Lift your head, tear your attention away from your work email for thirty seconds. Expand your mind. Tilt at windmills, harpoon white whales, pine for your homeland. Get lost in a book. Recently a rash of projects concerning the fate of the public library have caught our attention. The unique thing about these projects is that they take more enduring forms of reading in public and remix them with the added function of library access. Reading while commuting on urban public transit is one of the modern pleasures afforded to city dwellers. And, taking this pleasure and combining it with a push to keep the freely accessible books of a public library in circulation seems to captivate many.
Students Max Pilwat, Keri Tan and Ferdi Rodriguez, from the Miami Ad School, made a video that proposes a mobile digital library for the New York City Metropolitan Transit Authority – it is a train-car outfitted like a library. The video outlines the general decline in public library visits. Their 2D books on 2D shelves would be rendered readable using a QR scanner and a quick download. With an average daily ridership of 11 million on the NYC MTA, the potential is there to captivate many with the aid of the digital. The proposal for New York City seeks to encourage readers by providing a short preview of a range of titles, and by directing them to the nearest library branch to continue reading the book in the physical format.
This isn’t perhaps as speculative a project as it at first seems. A similar public space was actually realized in Bucharest in 2012 by the Romanian book publisher Humanitas and the mobile phone provider Vodafone. The walls of a subway station were papered in posters designed to look like library shelves, with certain books ready for a quick preview using any smartphone with QR code reading software. The symbolic nature of library imagery to encourage reading is a clever push for people to use digital means to reintroduce themselves to a physical space – that of the public library.
Libraries have understandably declined in regular use with easy access to the internet and on-demand digital book collections. While it is possible that these important and timeless cultural hubs will lose their collections of paper pages, hopefully the important social and community role that the library has played throughout history will not follow. The public isolation engendered by our digital universe is well-documented, yet at the same time a dramatic rethinking of some of the most basic public institutions is underway. Libraries have typically been housed in impressive edifices worldwide, and the role of these very public buildings hangs in the balance.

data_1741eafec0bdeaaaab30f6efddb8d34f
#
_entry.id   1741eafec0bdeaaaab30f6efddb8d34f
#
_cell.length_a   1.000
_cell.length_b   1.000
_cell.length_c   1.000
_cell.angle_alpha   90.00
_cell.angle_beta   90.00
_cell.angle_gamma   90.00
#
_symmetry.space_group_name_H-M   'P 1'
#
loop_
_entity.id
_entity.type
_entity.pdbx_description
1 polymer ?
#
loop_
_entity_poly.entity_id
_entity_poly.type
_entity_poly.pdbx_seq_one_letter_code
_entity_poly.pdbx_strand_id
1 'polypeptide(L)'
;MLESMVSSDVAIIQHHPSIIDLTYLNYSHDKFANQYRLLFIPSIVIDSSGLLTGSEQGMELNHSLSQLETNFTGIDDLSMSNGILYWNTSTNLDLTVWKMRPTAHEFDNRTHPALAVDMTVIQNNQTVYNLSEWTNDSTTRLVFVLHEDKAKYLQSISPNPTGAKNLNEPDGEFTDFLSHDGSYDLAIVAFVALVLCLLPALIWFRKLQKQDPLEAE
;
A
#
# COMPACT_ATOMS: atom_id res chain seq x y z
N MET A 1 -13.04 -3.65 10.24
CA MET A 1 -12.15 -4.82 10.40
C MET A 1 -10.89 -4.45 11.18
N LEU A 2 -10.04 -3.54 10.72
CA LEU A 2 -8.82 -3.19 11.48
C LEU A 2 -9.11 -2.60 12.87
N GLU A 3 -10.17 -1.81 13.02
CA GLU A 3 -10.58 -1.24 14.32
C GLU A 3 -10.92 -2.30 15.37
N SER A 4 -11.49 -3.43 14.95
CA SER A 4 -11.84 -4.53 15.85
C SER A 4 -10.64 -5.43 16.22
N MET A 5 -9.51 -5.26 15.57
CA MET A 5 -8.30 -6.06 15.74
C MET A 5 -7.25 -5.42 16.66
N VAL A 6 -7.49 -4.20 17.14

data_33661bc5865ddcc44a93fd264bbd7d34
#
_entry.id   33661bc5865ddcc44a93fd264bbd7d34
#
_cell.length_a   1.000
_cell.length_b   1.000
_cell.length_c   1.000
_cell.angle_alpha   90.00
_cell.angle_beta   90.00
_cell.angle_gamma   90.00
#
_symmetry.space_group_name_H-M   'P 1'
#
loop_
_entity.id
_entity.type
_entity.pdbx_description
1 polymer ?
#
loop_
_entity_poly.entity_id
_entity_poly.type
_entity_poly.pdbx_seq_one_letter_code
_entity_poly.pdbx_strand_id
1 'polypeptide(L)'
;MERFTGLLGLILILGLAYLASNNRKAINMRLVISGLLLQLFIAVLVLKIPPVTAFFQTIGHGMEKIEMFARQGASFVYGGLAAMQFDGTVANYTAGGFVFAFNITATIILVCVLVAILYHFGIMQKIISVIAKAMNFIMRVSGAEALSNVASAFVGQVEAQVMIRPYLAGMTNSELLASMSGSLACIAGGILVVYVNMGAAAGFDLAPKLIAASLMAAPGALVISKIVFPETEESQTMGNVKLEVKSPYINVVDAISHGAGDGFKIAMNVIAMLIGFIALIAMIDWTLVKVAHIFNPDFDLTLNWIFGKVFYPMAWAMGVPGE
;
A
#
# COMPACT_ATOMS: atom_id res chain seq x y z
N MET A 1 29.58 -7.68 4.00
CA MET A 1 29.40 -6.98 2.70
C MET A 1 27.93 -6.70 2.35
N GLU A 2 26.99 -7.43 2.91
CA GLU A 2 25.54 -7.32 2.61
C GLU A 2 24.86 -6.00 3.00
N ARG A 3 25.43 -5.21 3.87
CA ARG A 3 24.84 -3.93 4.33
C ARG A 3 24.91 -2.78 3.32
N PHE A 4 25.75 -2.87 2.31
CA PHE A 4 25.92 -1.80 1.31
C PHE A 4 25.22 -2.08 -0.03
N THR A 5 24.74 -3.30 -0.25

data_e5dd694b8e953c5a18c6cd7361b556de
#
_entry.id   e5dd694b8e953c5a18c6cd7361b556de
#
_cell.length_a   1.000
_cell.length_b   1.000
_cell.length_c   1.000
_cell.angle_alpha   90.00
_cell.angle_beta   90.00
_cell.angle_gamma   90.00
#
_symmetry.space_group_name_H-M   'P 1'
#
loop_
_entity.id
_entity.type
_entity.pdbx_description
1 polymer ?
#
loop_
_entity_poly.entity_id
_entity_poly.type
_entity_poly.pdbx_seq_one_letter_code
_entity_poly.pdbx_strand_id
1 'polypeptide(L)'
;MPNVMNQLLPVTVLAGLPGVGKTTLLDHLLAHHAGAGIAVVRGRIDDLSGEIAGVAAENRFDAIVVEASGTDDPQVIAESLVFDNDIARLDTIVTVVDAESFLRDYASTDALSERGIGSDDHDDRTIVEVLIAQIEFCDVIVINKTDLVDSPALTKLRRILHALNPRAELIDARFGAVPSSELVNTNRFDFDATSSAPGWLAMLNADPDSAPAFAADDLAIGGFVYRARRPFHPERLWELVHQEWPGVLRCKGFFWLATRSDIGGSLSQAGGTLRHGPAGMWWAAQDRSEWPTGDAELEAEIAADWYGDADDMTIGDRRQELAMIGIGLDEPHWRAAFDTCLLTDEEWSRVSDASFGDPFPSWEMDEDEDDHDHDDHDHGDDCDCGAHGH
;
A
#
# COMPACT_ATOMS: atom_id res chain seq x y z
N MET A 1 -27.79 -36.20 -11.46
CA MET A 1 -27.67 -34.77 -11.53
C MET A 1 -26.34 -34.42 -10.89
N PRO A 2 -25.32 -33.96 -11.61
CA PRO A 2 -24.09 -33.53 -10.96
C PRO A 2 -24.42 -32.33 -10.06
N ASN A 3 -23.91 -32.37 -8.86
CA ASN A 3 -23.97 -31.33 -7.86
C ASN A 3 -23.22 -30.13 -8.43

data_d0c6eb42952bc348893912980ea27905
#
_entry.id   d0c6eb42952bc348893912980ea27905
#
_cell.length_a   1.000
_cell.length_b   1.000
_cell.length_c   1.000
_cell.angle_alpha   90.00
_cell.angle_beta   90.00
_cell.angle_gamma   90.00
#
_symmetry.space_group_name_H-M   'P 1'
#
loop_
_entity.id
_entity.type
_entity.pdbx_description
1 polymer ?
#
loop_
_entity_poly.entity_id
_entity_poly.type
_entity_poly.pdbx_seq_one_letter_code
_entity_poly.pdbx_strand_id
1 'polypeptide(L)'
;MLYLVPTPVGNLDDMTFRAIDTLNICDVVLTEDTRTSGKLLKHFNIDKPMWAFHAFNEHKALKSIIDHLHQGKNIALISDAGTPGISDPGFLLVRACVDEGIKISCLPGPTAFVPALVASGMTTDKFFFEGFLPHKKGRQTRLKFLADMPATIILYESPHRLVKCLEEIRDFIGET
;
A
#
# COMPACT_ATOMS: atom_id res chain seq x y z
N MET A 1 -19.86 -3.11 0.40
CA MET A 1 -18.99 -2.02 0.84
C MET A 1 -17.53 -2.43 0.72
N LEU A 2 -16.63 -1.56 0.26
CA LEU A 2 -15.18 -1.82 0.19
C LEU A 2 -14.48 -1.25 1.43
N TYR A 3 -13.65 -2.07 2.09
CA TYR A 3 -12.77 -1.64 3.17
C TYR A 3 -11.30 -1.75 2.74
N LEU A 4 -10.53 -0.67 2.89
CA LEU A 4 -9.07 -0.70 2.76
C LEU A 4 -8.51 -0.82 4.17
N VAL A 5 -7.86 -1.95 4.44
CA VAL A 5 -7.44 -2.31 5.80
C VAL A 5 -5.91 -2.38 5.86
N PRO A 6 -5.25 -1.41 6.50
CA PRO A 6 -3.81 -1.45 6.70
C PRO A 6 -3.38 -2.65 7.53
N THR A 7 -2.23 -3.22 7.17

While it might be idealistic to think that reminding people that libraries exist through digital means will reverse this trend, it is perhaps a step toward a more public dialog about civic spaces in our digital era. Victor Hugo’s call to arms claimed “this will kill that”, this being modern printing technology that made book ownership possible for regular people and that being the majestic spaces of religious architecture. His prediction sounds awfully familiar of late, where the same fear is present about the influence of the digital on the physical. So these projects are right to hone in on something perhaps more important than any spatial configuration: the role of public access to information as we shift from pages to screens.
– Jessica Bridger
Below the video proposal for a subway library car in New York City by Max Pilwat, Keri Tan and Ferdi Rodriguez can be viewed.
The Underground Library from Keri Tan on Vimeo.